Originally posted on Tumblr but reposted here for archiving. Please note that my views may have changed since this was first written.
I know, I know. It’s a boring title. I’m a bit overdone creativity-wise at the moment. Under the cut because I rambled as usual.
So I was going to make a post about my romantic orientation and figuring it out (you might or might not remember my little rant about my earlier confusion), and as I was writing it in my head as I usually do, I used the phrase ‘cautiously’.
Cautiously. What does that even mean? Why am I cautiously identifying with something? I’ve been part of the ace community for a good while now; I’m used to the ‘only you can decide’, ‘being wrong/changing doesn’t invalidate your previous identity’ rhetoric. I know that I’m not going to be cast out of the community for finding that a different term fits me, and since the aromantic community has a lot in common with the ace community (in that many of the people currently identifying as aro know about it because they’re ace as well and so the communities merge a bit, not because they’re the same thing), chances are I wouldn’t be hated by the aro community for realising that I was wrong.
So why did I instinctively want to write ‘I’m cautiously identifying as demi/greyromantic’?
I think maybe it’s to do, in some ways, with the whole ‘special snowflake’ thing.
There are days when being asexual is weird as anything, simply because I’ve spent my entire life believing that I was the same as the rest of the world. I mentioned in the tags a week or two ago that I found out someone I knew was asexual, and apart from being super cool (though I haven’t yet broached the topic with her), it was also kind of like a pull back into reality because she’s asexual. She’s asexual, and chances are, the rest of that group of friends she’s from aren’t. People I love and talk to about everything feel something that this society holds in such high esteem and I don’t. It doesn’t stop them from being my friends or from being super cool but holy cow, it’s weird. It’s like finding out that the rest of the world thinks the sky looks green, or something. And you didn’t notice at first, but once you’ve found out the entire world thinks the sky is green, you just can’t get away from it. The rest of the world thinks the sky is green? Oh my gosh, she mentioned the colour of the sky! How did I never notice?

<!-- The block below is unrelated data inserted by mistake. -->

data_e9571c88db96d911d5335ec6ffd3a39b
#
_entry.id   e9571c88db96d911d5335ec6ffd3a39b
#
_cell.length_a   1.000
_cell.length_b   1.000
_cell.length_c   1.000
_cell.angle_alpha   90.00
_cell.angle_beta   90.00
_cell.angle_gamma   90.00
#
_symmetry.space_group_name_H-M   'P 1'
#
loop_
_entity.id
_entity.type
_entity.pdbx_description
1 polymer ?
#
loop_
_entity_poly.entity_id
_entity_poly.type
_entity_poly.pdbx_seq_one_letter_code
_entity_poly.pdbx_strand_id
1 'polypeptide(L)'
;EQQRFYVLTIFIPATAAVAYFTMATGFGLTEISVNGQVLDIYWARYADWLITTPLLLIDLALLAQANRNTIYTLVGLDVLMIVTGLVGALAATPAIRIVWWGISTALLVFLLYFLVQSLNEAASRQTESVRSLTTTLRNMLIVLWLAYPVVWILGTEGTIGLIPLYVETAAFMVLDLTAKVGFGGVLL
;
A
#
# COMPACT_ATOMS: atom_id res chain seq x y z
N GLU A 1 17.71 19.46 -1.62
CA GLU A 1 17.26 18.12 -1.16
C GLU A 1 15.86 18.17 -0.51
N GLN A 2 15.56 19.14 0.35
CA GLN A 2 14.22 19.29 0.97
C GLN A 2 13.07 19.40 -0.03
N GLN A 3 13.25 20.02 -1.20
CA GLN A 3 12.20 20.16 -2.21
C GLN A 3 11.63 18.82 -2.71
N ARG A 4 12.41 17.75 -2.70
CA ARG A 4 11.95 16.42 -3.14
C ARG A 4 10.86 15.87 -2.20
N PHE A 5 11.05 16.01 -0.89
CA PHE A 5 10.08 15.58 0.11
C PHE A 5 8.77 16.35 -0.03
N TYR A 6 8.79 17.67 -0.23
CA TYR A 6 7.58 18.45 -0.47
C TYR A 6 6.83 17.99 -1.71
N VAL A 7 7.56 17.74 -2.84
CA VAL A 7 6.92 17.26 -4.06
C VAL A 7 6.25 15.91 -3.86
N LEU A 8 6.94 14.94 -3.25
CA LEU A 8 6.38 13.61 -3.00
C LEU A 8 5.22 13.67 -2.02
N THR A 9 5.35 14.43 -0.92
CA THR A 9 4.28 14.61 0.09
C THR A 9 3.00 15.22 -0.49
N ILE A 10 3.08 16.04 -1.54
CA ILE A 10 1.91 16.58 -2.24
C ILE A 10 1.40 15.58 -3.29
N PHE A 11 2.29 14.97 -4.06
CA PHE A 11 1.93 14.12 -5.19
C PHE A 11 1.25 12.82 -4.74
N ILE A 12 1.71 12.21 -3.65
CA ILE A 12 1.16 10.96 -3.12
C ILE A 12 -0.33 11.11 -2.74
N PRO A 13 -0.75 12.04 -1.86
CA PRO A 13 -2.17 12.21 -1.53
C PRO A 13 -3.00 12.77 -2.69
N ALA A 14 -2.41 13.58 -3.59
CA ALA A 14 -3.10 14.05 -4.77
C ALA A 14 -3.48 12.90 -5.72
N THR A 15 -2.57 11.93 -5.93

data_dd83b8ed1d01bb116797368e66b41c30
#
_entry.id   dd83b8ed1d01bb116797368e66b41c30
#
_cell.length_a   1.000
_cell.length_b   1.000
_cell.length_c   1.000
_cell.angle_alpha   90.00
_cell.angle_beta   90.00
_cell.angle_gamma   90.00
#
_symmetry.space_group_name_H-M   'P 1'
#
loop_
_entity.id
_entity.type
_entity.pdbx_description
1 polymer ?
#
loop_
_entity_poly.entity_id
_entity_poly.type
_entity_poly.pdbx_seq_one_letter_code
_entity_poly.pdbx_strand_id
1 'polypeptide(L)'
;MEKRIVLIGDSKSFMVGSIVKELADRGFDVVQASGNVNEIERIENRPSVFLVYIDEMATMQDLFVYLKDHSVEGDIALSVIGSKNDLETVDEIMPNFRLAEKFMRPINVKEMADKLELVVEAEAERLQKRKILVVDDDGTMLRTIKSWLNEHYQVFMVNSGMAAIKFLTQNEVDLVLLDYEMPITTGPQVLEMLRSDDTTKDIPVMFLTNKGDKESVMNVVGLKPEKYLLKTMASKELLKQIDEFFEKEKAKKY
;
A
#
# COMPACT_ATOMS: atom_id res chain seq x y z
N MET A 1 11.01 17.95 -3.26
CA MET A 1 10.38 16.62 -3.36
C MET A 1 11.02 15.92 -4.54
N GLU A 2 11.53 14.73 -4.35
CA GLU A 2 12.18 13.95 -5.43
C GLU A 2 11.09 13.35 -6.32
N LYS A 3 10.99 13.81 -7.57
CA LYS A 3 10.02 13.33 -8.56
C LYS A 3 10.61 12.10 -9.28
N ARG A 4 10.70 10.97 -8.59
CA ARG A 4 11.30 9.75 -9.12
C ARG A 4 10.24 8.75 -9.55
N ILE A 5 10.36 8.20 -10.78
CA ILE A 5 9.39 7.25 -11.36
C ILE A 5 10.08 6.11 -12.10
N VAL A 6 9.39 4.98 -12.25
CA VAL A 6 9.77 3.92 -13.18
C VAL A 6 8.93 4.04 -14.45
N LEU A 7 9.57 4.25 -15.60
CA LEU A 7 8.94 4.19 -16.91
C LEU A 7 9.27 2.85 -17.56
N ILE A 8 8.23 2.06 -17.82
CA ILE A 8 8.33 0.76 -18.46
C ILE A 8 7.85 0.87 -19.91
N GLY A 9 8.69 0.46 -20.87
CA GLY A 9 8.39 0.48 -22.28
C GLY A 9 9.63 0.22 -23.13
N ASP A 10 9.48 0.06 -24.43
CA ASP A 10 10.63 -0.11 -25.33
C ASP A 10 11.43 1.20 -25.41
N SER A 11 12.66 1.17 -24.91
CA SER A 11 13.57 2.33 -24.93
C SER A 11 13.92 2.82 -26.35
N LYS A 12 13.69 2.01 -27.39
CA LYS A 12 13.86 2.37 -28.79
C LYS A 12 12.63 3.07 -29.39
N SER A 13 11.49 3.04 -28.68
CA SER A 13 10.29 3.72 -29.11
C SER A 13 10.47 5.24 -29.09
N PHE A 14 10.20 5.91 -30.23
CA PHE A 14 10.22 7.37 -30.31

It feels like being a bit outside of the world – especially when you add all the asexual theories of attraction, sex positivity, etc. You’ve probably seen that post about getting off the internet and realising how straight the rest of the world is – that makes so much sense to me, sometimes. Which is silly; I’m mentally marginalising myself because of something that I couldn’t give a fuck (pun intended) about.
That’s where the ‘special snowflake’ thing comes in, I think. I’m pretty much entirely certain of my asexuality at this point, and even if I weren’t asexual I’d still be sex-repulsed and therefore would probably be celibate, so I feel like I’m almost allowed to feel weird when it comes to sex. When it comes to my romantic orientation, though, it’s not quite as set in stone, and so doubts start to creep in. I start wondering if I’m just being silly and over-analysing things because surely I can’t be that different from the rest of the world, right? I can’t have had such different experiences from what is pretty much the entirety of the rest of the world and have not noticed earlier in life. Besides, I can’t be aromantic spectrum; from the age of maybe ten to about fifteen I was obsessed with having a boyfriend. And I honestly do mean obsessed. Clearly my moody teenage brain is just feeling ostracised and wants another reason to feel that way because one just isn’t enough. I’ve got some sort of martyr complex and am just finding new words to tack onto myself to make me ‘special’, just like rude internet folks always say.
You know what? To Hell with that line of thinking. I don’t want to ‘cautiously’ identify anymore, because that’ll just lead me down a road of denial that is a major diversion from the path that is my life. The more I find out about limerence and squishes and romantic attraction as a social construct and just a big ball of confusion, the more I think that yes, I have been wrong about pretty much everything about myself. But is that really a surprise to me? No, not really. I’ve been wrong about a lot of things that I felt and believed simply because of the society I was brought up in. Now that I’ve realised that, I deserve to believe in myself as an individual and start learning to navigate the obstacles this fucked-up society has left in my way.
My name’s Mara, and I very proudly identify as an aro-spectrum asexual.